How Will the Economic Crisis Reshape America?

Richard Florida wrote an interesting editorial for The Atlantic about how the current economic crisis will shape the future for Americans:

The historian Scott Reynolds Nelson has noted that in some respects, today’s crisis most closely resembles the “Long Depression,” which stretched, by one definition, from 1873 to 1896. It began as a banking crisis brought on by insolvent mortgages and complex financial instruments, and quickly spread to the real economy, leading to mass unemployment that reached 25 percent in New York.

During that crisis, rising industries like railroads, petroleum, and steel were consolidated, old ones failed, and the way was paved for a period of remarkable innovation and industrial growth. In 1870, New England mill towns like Lowell, Lawrence, Manchester, and Springfield were among the country’s most productive industrial cities, and America’s population overwhelmingly lived in the countryside. By 1900, the economic geography had been transformed from a patchwork of farm plots and small mercantile towns to a landscape increasingly dominated by giant factory cities like Chicago, Cleveland, Pittsburgh, Detroit, and Buffalo.

How might various cities and regions fare as the crash of 2008 reverberates into 2009, 2010, and beyond? Which places will be spared the worst pain, and which left permanently scarred?

Will Detroit - currently the 11th largest city in the US - become a ghost town? Will homeownership continue its role as the keystone of the US economy? Read the rest here: Link - via 3 Quarks Daily (Illustration: Sean McCabe)

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- Solve the loan problem.
- Solve the derivative problem.
- Reassemble whole loan mortgages

The U.S. economy is shrinking fast, because businesses cannot get loans that they need to operate normally. Banks and lenders already own $ billions in bad loans, and they are afraid to make new loans. The government gave $ billions in bailout money for banks to start lending, but banks hoard the money to save themselves.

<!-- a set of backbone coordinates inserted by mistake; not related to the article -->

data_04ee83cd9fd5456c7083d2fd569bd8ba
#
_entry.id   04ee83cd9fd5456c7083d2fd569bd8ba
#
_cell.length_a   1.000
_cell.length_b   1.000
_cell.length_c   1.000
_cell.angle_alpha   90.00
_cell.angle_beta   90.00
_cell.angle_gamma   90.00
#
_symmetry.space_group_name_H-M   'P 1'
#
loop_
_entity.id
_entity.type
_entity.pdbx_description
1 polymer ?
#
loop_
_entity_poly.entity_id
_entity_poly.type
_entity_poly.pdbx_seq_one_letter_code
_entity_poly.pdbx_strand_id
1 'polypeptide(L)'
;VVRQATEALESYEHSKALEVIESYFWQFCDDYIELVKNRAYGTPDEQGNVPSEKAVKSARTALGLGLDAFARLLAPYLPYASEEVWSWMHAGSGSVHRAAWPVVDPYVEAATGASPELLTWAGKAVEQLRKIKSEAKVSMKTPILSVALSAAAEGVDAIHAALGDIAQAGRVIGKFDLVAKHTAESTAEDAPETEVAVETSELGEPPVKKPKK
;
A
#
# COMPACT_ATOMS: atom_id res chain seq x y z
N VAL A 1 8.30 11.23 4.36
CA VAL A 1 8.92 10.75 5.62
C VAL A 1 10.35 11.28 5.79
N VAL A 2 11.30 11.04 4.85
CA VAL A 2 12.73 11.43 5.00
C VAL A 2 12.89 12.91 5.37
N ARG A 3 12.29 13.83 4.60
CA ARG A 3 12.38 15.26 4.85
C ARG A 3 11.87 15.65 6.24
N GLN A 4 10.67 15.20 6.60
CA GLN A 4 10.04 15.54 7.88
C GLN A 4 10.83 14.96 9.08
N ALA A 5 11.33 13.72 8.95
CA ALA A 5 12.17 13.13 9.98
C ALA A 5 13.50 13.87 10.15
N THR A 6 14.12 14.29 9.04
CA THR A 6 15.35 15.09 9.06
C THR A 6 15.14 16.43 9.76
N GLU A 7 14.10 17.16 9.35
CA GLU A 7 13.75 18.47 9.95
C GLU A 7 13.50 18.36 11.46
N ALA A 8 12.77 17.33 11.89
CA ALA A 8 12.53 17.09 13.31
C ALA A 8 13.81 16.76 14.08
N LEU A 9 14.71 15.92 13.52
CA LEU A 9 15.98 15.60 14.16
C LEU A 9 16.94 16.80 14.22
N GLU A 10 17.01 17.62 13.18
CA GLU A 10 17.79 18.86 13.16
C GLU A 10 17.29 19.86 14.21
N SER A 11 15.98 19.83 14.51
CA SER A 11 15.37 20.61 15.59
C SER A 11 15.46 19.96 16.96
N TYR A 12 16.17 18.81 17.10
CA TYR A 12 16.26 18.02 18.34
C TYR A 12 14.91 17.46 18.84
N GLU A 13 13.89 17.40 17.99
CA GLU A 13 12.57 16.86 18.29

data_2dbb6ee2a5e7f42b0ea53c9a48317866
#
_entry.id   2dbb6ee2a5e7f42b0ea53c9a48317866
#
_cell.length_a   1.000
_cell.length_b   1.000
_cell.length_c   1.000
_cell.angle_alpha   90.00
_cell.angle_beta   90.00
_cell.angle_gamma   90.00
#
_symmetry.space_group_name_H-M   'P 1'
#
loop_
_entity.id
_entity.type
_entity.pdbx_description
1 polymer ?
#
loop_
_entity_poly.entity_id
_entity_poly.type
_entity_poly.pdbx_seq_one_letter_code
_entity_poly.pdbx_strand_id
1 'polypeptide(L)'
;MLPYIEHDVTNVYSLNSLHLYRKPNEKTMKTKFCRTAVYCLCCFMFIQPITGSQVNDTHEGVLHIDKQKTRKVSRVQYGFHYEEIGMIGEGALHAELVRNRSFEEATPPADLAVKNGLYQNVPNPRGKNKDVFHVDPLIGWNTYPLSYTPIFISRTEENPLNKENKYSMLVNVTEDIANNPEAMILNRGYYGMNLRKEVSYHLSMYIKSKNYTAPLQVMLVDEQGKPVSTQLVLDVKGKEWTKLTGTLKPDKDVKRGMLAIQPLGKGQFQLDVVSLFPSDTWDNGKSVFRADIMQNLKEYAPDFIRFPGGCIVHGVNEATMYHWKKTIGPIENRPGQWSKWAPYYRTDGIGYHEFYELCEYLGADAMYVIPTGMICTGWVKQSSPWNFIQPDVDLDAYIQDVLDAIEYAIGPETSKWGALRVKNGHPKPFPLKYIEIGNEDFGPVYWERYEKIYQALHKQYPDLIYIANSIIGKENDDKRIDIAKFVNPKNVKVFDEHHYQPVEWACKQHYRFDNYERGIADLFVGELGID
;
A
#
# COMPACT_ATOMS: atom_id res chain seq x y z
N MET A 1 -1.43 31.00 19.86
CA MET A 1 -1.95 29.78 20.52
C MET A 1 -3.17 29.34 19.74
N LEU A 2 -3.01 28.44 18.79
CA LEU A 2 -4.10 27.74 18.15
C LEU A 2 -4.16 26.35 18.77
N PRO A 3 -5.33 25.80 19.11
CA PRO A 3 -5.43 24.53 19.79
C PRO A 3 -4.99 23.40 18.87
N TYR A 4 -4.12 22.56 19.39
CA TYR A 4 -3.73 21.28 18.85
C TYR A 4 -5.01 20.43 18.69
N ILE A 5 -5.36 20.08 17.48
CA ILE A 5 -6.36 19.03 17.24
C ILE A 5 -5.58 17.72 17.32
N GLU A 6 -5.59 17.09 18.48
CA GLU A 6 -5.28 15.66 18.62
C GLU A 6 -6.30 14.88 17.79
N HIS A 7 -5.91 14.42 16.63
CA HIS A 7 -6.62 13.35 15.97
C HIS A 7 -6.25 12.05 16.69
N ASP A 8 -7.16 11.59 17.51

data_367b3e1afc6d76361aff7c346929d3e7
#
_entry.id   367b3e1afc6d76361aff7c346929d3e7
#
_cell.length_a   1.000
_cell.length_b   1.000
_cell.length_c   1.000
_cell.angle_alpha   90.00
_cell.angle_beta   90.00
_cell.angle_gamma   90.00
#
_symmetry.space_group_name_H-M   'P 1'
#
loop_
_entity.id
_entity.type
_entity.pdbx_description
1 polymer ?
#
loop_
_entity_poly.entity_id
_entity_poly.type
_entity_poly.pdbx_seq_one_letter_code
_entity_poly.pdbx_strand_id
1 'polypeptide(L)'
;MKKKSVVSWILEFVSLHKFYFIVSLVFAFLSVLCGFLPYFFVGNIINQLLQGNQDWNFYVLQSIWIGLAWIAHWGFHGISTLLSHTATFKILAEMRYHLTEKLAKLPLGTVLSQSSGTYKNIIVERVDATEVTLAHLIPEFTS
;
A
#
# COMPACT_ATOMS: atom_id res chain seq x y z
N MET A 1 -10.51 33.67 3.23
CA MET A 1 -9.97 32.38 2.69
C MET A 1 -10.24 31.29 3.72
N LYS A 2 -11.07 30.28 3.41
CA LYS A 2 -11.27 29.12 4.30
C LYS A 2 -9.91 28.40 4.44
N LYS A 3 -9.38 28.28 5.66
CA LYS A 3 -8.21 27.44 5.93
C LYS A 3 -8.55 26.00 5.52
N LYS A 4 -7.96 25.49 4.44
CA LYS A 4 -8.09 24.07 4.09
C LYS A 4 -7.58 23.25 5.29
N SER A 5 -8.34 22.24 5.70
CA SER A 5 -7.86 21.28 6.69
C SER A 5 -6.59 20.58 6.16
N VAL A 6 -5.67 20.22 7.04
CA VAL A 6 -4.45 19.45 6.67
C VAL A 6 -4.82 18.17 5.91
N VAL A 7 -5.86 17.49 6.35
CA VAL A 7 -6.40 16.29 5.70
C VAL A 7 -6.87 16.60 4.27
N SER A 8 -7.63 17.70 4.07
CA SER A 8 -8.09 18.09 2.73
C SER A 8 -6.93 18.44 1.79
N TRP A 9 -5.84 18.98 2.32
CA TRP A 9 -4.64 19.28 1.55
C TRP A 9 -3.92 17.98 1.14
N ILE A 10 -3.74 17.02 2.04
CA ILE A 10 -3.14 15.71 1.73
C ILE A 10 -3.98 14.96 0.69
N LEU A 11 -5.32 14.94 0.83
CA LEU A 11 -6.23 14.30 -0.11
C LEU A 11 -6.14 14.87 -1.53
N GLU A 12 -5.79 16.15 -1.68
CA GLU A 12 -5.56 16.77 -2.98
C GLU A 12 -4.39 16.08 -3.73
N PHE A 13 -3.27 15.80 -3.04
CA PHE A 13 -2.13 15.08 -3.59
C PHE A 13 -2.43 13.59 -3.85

Our financial system became untrustworthy, because it mixed $ billions in bad loans in with the good loans. Now, banks do not trust any of the loans, and the entire credit market stopped working.

The U.S. economy will continue to shrink until we untangle the loans. Once the bad loans are isolated, they can be fixed one at a time. Then trust will be restored. Credit will flow, and the economy will grow.

So far, our government is spending $ trillions on bailouts and pork projects, out of ignorance and political ideology. The real solution is much less expensive than that.

The USA has fixed this problem before, and it is not hard to fix again. This is how:

A) Start with the Resolution Trust Corporation (RTC), which the federal government setup to solve a Savings and Loan problem in the 1980s.

B) RTC buys up securitized mortgages and derivatives to reassemble whole mortgage loans.
1. “Securitized mortgages” are home loans that have been bundled into large groups and sold to investors. A group of about 4,000 mortgages can be “securitized” and sold just like a stock or bond. Investors like to buy groups of mortgages because they receive all the monthly house payments.
2. Some groups of securitized mortgages were subdivided into smaller pieces, called “derivatives.” However, both of the fancy names refer to mortgage loans.
3. The problem is that many bad loans (with no payments) got mixed in with good loans. That turned the all the securitized mortgages into bad investments, which are ruining our banks. It is a huge problem, and the government has to fix it, before our economy will recover.
4. Total securitized mortgage and derivative market is estimated at $1.3 Trillion by a Professor of Economics at Ohio State University. (Also see the graph from Deutsche Bank at “The Death of Securitized Mortgages” )
5. Government should buy up securitized mortgages and derivatives at the lowest market price, which is set via a reverse auction. (Google on “reverse auction”.)
6. Squatters, who sit on their mortgage derivatives, in order to extort big $ from the rest of the system, can be forced to sell. (Law is analogous to eminent domain, or sales forced on cybersquatters that registered the domain names of well-established companies.)
7. Government pays mortgage derivative squatters at market price set by previous reverse auctions, perhaps with a penalty to the squatters.
8. Sellers give up all rights. No new law there.
9. Banks, investors, and insurers now have cash instead of questionable mortgage loans and derivatives. So, the banking system is healthy with cash to lend.
10. Credit will flow, and the economy will grow.

C) Government reassembles whole loans from securitized mortgage components and derivatives.

D) Government sorts the newly reassembled whole loans (mortgages) into groups according to risk/quality.
1. Government uses traditional mortgage experts and guidelines to sort the home loans into quality groups, for example, a high quality group would include homeowners with 20% (or more) equity in their house at today’s market price; and house payments that are 25% (or less) of homeowners monthly income.

E) Government (RTC) sells the reassembled whole loans to traditional mortgage banks.